I still remember when the Plymouth Prowler came out back in 1997. It was hard to believe such a car existed at the time, and it’s still hard to believe — 22 years later — that Chrysler took such a chance on such a weird, low-volume production car. It was intended to inspire interest in the Plymouth brand, and it certainly did that — right up until a few years later when they axed Plymouth and rebranded the Prowler as a Chrysler. Oops.
Back in the late 1990s, the Prowler was considered such an automotive event that people did what they normally do when such an unusual car comes out: they hoarded them. Big time. Many people felt that if they bought a Prowler and held on to it for years, they’d make tons of money, much like what happened to the muscle car market as it began to take off in the 2000s. That was the theory, anyway: the Prowler is weird and special. Buy one and hold it, and you’ll be rich someday.
Unfortunately, 22 years later, that hasn’t really come true. Instead, what has happened is that the market is flooded at any given time with ultra low-mileage Prowler models that people saved, thinking they’d be worth something someday, and the values never really shot up. Indeed, there are currently 75 Plymouth Prowler models for sale on Autotrader, and an amazing 64 of them have fewer than 30,000 miles. A full 42 of them are under 15,000 miles — that’s nearly 60%. There are even a handful of Prowler models with 1,000 or 2,000 or 3,000 miles — or even less.
More surprising, perhaps, are the asking prices: they’re just really not all that high. Pristine, low-mileage Prowler models are in the $30,000 to $35,000 range, which is about the price of a new Toyota Camry. Back in 1997, the original sticker price of a new Prowler was $38,300 — not adjusted for inflation. These cars haven’t just failed to gain value, they’ve actually lost value, despite all the low-mileage hoarding.
Which brings me to my question: Will this ever change? Will the Prowler ever be worth real money?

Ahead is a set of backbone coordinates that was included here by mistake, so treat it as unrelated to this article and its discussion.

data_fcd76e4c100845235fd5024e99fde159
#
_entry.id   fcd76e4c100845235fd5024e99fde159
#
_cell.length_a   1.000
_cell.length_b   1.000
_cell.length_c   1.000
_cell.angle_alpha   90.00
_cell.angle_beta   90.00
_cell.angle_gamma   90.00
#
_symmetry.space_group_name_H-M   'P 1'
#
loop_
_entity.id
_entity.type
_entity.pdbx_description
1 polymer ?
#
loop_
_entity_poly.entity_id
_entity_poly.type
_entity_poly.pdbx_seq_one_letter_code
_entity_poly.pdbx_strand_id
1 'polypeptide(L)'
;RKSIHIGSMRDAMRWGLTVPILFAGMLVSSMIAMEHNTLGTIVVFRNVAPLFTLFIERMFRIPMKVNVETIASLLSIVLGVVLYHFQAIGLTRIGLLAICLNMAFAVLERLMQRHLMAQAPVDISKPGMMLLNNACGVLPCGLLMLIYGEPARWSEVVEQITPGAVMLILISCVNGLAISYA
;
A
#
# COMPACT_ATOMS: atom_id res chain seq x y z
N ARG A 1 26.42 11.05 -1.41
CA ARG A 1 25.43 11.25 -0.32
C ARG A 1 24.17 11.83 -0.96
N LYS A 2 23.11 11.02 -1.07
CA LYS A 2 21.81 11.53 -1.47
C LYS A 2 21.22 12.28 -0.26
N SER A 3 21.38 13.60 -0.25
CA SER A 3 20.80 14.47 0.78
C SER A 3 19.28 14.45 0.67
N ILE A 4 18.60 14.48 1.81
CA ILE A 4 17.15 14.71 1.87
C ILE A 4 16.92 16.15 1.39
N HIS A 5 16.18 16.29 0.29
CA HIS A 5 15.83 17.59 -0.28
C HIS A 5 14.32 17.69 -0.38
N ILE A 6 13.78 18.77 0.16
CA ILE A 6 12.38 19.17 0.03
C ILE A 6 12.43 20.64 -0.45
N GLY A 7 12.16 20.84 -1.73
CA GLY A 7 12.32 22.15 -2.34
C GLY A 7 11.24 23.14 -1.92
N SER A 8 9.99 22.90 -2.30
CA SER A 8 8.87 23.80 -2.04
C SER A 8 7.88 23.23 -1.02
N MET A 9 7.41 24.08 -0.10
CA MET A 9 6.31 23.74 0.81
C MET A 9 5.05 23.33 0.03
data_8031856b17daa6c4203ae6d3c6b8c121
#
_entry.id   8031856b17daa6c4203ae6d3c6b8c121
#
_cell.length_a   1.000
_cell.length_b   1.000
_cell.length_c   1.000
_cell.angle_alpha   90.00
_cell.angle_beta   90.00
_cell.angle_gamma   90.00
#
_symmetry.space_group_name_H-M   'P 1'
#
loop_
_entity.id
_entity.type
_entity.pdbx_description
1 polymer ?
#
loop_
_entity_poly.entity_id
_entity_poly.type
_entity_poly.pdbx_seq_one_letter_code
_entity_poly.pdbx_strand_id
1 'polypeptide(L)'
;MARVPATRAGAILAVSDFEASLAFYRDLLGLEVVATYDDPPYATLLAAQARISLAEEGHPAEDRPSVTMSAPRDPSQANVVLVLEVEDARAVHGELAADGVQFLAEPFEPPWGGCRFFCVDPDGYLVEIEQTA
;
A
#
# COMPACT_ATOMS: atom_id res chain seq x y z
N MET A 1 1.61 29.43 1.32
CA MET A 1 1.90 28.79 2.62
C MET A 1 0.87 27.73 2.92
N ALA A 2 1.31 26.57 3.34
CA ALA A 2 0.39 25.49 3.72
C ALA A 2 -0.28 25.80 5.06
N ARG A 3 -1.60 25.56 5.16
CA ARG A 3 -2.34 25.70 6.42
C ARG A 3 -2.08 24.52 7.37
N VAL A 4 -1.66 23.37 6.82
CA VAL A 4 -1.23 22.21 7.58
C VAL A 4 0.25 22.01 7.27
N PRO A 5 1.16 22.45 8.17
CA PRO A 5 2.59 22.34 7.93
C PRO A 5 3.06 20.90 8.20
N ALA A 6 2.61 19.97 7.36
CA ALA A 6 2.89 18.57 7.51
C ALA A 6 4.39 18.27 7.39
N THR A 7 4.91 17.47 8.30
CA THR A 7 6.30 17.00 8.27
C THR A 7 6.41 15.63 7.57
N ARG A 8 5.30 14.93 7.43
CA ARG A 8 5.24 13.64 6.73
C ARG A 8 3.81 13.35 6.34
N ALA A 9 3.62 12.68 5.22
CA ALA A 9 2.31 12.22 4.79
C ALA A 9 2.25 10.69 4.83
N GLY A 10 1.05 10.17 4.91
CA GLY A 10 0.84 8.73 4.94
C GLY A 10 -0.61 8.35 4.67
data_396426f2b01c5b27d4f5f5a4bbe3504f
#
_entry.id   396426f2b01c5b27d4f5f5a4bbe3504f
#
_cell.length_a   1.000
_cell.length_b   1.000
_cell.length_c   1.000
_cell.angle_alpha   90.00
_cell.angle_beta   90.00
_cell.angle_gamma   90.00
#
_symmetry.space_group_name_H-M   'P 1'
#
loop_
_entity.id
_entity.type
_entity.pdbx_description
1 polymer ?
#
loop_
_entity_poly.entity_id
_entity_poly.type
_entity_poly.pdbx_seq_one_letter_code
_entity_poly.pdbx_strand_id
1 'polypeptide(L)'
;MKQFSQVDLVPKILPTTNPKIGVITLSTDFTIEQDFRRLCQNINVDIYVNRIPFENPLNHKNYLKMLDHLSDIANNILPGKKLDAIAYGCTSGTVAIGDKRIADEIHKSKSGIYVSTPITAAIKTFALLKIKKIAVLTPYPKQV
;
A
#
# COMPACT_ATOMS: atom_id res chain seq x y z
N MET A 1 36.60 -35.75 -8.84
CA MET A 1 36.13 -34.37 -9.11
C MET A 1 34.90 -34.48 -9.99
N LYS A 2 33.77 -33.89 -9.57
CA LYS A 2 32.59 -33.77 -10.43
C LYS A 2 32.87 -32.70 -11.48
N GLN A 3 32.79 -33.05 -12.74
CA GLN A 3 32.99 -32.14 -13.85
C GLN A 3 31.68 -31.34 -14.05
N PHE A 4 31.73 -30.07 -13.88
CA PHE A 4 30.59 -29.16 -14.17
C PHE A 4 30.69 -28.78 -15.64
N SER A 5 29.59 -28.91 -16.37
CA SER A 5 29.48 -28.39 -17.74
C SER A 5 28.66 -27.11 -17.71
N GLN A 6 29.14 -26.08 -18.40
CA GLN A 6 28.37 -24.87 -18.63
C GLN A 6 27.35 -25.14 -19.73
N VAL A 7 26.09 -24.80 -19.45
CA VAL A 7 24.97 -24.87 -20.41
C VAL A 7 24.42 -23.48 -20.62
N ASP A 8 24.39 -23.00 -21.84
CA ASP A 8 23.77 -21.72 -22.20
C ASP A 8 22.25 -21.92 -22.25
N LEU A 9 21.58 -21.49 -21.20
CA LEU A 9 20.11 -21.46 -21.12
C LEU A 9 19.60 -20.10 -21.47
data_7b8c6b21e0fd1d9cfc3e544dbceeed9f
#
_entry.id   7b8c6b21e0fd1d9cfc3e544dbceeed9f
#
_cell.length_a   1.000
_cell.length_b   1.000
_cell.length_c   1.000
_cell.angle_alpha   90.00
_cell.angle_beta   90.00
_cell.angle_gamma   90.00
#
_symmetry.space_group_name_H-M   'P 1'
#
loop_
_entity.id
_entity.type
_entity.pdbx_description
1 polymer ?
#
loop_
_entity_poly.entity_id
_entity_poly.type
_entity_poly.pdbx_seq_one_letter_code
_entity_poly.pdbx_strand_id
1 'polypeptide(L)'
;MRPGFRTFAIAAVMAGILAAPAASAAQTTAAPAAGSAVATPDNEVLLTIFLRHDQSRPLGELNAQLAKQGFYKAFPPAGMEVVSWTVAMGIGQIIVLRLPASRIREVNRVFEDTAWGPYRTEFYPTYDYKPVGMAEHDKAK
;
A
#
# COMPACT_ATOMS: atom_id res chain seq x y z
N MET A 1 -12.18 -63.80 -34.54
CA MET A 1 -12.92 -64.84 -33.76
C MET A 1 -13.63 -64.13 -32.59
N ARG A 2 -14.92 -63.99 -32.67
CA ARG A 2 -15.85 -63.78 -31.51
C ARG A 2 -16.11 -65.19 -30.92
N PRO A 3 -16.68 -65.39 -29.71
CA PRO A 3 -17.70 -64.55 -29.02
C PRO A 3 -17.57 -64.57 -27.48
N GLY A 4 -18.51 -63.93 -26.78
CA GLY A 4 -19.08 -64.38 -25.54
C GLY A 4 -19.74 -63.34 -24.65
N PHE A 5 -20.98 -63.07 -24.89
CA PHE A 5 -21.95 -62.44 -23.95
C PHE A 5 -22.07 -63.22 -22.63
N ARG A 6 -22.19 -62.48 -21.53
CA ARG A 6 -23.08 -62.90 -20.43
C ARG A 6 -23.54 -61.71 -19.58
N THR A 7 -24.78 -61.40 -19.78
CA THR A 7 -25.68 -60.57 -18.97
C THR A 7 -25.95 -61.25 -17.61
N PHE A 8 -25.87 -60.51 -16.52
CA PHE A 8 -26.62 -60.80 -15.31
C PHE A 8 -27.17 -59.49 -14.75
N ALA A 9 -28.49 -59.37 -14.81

In my mind, the Prowler has a few things working against it. One is the brand name: Plymouth is dead, and there’s never going to be significant nostalgia for it, like there is for older models from Porsche, or Ferrari, or even Chevy or Ford. Now, admittedly, this isn’t a defining factor, as there are many dead-brand cars that have gained significant value. But it’s a factor.
Another factor is performance: the Prowler used a 3.5-liter V6 and a 4-speed automatic, so it just wasn’t that engaging to drive. It’s fun, sure, but most of the fun is wrapped up in the look. The driving experience is just not as special as you’d hope, given its appearance. It has the same powertrain as some fairly dull Chrysler products from its era.
But another thing working against the Prowler is the sheer number that were preserved. One reason muscle cars gained in value is that nobody really thought to preserve them, so they drove them and modified them, and crashed them. Decades later, finding a nice one was a challenge. That’ll never be an issue in the Prowler world, where there are always dozens for sale with low miles.
With that said, I’ve always absolutely loved the look of the Prowler, and I’m happy there are so many well-preserved ones out there, because it’s a car future generations should marvel at — but I suspect it will never really gain in value like many owners hoped. Find a Plymouth Prowler for sale